By Kate Cohen
“I’m not necessarily going to vote for him,” I told my husband a week ago when he found me furtively watching yet another interview with presidential hopeful Pete Buttigieg. “I just like listening to him.” It was like any YouTube obsession: One video naturally led to the next. I kept clicking, and Buttigieg kept calmly answering questions exactly the way I would if I were a more hopeful, smarter person, which suddenly I wanted to be.
There was just one thing that bothered me: the religion.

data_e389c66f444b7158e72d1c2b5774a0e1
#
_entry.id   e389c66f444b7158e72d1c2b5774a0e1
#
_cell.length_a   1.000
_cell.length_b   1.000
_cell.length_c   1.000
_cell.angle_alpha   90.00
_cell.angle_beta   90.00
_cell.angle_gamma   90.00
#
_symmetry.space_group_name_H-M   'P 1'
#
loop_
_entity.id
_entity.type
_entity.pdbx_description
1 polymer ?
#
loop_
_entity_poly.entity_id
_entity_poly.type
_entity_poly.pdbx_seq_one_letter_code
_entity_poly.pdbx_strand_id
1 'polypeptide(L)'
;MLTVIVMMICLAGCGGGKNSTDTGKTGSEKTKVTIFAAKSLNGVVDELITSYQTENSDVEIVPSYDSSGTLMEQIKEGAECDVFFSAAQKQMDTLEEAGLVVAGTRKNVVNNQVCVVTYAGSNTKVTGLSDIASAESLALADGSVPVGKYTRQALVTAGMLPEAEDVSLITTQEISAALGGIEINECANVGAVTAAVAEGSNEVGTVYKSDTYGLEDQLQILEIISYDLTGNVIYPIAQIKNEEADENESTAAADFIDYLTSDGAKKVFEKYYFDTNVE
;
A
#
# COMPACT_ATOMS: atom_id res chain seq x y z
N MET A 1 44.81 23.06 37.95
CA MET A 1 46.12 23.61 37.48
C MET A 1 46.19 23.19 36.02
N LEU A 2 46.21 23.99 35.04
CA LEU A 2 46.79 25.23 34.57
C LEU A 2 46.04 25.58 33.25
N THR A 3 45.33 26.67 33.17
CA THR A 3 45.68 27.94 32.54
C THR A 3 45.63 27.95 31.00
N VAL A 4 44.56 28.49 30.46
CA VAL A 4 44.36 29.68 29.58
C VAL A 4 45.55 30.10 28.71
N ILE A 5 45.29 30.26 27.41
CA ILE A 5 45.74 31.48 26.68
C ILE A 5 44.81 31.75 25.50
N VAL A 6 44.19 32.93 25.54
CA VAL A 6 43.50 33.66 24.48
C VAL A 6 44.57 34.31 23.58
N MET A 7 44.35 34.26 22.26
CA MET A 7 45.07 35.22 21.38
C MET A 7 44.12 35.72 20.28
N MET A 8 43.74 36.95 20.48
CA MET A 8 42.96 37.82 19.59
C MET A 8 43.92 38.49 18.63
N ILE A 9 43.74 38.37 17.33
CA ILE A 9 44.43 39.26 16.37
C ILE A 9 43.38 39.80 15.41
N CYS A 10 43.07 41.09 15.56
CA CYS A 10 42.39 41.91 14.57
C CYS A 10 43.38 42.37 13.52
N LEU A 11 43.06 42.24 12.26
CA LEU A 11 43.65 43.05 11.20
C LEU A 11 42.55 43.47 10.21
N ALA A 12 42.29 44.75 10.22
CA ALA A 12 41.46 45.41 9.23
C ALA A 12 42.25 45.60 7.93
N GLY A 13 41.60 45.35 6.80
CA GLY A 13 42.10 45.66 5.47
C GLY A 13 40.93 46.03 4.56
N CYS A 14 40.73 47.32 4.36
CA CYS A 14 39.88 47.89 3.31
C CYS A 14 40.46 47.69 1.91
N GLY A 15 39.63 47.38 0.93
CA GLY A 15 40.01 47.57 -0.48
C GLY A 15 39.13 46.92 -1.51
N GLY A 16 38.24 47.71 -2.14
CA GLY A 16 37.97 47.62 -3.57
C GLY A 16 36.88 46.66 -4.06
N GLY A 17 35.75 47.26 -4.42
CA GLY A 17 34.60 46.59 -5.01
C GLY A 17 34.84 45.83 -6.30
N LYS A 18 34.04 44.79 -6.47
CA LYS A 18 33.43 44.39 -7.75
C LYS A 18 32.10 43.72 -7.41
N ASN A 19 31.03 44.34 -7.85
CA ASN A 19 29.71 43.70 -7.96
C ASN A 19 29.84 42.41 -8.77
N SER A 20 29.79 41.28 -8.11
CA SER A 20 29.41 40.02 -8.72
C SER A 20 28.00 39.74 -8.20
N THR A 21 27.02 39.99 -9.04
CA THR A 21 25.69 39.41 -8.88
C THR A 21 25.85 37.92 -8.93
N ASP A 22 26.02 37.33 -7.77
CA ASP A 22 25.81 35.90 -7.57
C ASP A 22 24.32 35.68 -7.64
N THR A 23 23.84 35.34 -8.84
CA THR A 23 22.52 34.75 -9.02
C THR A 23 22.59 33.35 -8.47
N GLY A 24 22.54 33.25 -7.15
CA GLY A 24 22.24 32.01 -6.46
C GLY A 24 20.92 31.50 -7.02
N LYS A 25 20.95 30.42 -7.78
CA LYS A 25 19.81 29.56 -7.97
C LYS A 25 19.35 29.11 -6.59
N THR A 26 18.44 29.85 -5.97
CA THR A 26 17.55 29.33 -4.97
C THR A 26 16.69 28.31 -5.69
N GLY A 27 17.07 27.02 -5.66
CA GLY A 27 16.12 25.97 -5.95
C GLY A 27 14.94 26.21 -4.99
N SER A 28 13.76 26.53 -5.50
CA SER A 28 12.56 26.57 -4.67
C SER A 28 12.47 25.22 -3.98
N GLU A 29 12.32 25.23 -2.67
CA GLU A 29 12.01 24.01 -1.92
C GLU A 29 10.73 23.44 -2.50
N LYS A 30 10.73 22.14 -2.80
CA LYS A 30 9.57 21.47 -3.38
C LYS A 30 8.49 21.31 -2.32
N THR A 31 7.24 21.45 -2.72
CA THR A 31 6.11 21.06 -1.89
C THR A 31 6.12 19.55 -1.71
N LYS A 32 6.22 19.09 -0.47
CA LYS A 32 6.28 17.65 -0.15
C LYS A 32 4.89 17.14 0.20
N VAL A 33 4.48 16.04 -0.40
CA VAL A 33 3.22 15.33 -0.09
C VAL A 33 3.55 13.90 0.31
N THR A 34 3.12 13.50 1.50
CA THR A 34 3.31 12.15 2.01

I’m an atheist. I have bemoaned the fact that my country’s motto is “In God We Trust,” that elected officials are sworn in on holy books, legislative sessions begin in prayer, and big political speeches seem predestined to end with the phrase “God Bless America.” I think religion and government should be kept far apart. But if I ruled out all the self-proclaimed Christians in the race, I would lose a lot of great candidates. Cory Booker told a CNN town hall that “Christ is the center of my life”; Kamala D. Harris announced her candidacy “with faith in God”; Elizabeth Warren taught Sunday school and quotes the Gospel of Matthew.
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